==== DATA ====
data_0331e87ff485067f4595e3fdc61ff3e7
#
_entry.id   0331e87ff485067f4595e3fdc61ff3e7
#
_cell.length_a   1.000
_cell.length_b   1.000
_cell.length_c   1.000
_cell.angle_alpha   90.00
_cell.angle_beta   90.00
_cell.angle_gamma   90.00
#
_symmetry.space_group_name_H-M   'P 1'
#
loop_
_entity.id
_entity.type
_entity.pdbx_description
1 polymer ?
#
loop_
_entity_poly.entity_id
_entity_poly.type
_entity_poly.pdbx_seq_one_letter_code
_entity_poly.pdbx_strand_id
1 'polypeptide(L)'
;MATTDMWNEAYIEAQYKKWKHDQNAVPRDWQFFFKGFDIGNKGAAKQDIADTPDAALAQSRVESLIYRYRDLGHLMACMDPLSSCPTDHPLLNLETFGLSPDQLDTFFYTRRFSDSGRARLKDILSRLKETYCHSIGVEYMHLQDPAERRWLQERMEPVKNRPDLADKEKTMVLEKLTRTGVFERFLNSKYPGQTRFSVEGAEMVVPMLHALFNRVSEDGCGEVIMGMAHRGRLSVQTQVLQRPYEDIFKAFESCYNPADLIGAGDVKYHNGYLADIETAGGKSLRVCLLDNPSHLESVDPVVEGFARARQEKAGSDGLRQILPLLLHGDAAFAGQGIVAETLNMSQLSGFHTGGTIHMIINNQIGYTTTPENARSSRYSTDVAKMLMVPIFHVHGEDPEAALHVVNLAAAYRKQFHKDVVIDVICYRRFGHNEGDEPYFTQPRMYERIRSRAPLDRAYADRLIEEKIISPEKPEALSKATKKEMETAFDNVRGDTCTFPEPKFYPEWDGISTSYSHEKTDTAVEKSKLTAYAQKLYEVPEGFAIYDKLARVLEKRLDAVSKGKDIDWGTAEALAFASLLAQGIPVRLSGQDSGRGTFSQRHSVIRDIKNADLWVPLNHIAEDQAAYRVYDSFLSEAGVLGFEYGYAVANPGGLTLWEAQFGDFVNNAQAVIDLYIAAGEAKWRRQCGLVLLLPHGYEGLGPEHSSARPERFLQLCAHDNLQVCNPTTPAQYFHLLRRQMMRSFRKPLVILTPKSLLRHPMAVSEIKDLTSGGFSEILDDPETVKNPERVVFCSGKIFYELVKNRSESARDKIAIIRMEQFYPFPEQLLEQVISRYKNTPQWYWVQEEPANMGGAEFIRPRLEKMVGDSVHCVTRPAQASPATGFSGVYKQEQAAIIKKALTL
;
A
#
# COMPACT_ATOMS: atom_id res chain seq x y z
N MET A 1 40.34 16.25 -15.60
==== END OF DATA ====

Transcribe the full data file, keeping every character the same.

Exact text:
data_0331e87ff485067f4595e3fdc61ff3e7
#
_entry.id   0331e87ff485067f4595e3fdc61ff3e7
#
_cell.length_a   1.000
_cell.length_b   1.000
_cell.length_c   1.000
_cell.angle_alpha   90.00
_cell.angle_beta   90.00
_cell.angle_gamma   90.00
#
_symmetry.space_group_name_H-M   'P 1'
#
loop_
_entity.id
_entity.type
_entity.pdbx_description
1 polymer ?
#
loop_
_entity_poly.entity_id
_entity_poly.type
_entity_poly.pdbx_seq_one_letter_code
_entity_poly.pdbx_strand_id
1 'polypeptide(L)'
;MATTDMWNEAYIEAQYKKWKHDQNAVPRDWQFFFKGFDIGNKGAAKQDIADTPDAALAQSRVESLIYRYRDLGHLMACMDPLSSCPTDHPLLNLETFGLSPDQLDTFFYTRRFSDSGRARLKDILSRLKETYCHSIGVEYMHLQDPAERRWLQERMEPVKNRPDLADKEKTMVLEKLTRTGVFERFLNSKYPGQTRFSVEGAEMVVPMLHALFNRVSEDGCGEVIMGMAHRGRLSVQTQVLQRPYEDIFKAFESCYNPADLIGAGDVKYHNGYLADIETAGGKSLRVCLLDNPSHLESVDPVVEGFARARQEKAGSDGLRQILPLLLHGDAAFAGQGIVAETLNMSQLSGFHTGGTIHMIINNQIGYTTTPENARSSRYSTDVAKMLMVPIFHVHGEDPEAALHVVNLAAAYRKQFHKDVVIDVICYRRFGHNEGDEPYFTQPRMYERIRSRAPLDRAYADRLIEEKIISPEKPEALSKATKKEMETAFDNVRGDTCTFPEPKFYPEWDGISTSYSHEKTDTAVEKSKLTAYAQKLYEVPEGFAIYDKLARVLEKRLDAVSKGKDIDWGTAEALAFASLLAQGIPVRLSGQDSGRGTFSQRHSVIRDIKNADLWVPLNHIAEDQAAYRVYDSFLSEAGVLGFEYGYAVANPGGLTLWEAQFGDFVNNAQAVIDLYIAAGEAKWRRQCGLVLLLPHGYEGLGPEHSSARPERFLQLCAHDNLQVCNPTTPAQYFHLLRRQMMRSFRKPLVILTPKSLLRHPMAVSEIKDLTSGGFSEILDDPETVKNPERVVFCSGKIFYELVKNRSESARDKIAIIRMEQFYPFPEQLLEQVISRYKNTPQWYWVQEEPANMGGAEFIRPRLEKMVGDSVHCVTRPAQASPATGFSGVYKQEQAAIIKKALTL
;
A
#
# COMPACT_ATOMS: atom_id res chain seq x y z
N MET A 1 40.34 16.25 -15.60